The association of fly pollination and the dioecious breeding system in flowering plants: an empirical examination
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AbstractDioecy is relatively uncommon among flowering plants, occurring in just 6% of species. It is associated with a suite of ecological characters whose role in breeding-system evolution is poorly known. I therefore explored the role of one correlate; generalist fly pollination. Flies acted differently than more specialized pollinators in their visits to plants, by revisiting flowers frequently and not discriminating between the sexes. In comparing dioecious and hermaphroditic species, I found that dioecious species had lower pollen transfer efficiency and pollen receipt, similar pollen removal and seed set, and higher fruit set than hermaphroditic species. Flies produced variance in reproductive characters, such as pollen removal and receipt, equaling that found in hermaphrodites, which should allow dioecious plants to compete effectively with hermaphrodites. Because flies visit plants differently than most other pollinators, their behaviour results in pollination attributes that could promote the evolution and maintenance of dioecy in some plant species.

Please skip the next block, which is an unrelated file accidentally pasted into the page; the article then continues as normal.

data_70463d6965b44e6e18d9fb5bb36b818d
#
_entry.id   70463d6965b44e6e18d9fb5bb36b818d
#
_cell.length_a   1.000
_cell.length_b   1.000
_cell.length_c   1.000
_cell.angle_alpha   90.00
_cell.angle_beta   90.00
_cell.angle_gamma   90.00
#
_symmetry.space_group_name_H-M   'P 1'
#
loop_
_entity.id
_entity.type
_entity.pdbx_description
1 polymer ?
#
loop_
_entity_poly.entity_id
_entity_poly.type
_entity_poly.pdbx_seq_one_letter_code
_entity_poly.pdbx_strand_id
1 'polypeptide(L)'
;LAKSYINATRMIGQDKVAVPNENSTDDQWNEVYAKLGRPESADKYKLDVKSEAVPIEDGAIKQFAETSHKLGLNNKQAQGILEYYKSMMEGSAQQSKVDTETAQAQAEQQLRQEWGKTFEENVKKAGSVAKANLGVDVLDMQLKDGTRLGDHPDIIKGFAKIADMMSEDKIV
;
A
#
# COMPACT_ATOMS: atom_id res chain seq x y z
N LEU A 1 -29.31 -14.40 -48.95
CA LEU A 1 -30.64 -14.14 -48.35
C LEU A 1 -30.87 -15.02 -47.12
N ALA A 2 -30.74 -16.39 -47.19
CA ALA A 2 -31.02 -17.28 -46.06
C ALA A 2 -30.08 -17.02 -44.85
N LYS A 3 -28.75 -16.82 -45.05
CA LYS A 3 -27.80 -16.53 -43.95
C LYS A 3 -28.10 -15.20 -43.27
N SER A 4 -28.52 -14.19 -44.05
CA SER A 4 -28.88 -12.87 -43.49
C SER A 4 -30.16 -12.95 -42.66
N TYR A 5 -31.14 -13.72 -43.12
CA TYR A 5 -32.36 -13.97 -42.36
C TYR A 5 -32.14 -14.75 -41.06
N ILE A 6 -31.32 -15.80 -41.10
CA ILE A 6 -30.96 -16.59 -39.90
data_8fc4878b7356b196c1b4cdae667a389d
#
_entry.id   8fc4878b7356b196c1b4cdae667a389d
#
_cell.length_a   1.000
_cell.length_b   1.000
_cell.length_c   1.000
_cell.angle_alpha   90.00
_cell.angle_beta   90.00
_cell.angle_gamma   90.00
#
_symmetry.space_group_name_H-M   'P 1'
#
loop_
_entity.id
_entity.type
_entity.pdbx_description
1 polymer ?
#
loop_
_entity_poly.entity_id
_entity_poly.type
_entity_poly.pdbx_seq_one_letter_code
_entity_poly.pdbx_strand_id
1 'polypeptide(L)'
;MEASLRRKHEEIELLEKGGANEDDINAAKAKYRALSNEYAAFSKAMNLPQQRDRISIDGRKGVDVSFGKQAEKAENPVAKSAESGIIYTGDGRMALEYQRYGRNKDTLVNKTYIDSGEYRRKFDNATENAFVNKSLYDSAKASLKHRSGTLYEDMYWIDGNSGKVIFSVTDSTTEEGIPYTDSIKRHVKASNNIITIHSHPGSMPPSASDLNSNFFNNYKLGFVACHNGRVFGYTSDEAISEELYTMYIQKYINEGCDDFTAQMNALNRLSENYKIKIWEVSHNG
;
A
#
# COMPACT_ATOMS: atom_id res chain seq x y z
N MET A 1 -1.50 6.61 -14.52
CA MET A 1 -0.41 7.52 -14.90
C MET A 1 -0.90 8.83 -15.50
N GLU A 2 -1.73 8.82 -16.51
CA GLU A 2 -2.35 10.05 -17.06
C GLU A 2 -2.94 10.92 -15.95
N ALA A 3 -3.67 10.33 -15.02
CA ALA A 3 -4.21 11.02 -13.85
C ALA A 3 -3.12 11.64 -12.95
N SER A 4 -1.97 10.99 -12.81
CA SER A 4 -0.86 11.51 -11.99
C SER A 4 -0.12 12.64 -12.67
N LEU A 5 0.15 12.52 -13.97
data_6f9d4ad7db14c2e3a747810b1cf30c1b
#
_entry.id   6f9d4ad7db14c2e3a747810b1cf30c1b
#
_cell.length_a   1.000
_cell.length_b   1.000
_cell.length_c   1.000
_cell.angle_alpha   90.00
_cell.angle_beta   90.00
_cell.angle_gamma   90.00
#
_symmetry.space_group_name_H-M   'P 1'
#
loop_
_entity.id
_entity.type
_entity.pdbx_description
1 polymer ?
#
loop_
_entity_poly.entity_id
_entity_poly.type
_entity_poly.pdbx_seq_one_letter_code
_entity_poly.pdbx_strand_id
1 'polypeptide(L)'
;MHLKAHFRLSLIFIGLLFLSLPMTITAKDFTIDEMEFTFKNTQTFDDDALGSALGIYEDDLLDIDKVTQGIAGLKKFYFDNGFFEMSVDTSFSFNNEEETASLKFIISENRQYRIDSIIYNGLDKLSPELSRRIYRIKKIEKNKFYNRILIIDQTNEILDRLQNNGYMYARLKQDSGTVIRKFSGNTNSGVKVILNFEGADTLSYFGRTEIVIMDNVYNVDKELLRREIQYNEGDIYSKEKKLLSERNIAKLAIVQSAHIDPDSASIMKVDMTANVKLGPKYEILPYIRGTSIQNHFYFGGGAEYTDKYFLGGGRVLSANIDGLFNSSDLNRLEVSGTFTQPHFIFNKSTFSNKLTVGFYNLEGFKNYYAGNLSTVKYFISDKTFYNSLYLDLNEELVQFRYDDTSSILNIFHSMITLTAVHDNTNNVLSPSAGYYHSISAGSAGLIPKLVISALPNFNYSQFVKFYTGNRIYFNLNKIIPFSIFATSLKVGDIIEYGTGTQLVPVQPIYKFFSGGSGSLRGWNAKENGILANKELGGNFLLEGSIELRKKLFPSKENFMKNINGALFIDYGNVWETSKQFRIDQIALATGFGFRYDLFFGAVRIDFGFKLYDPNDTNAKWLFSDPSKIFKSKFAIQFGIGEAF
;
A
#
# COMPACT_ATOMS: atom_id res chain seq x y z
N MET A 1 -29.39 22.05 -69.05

Bibliography: p. 99-113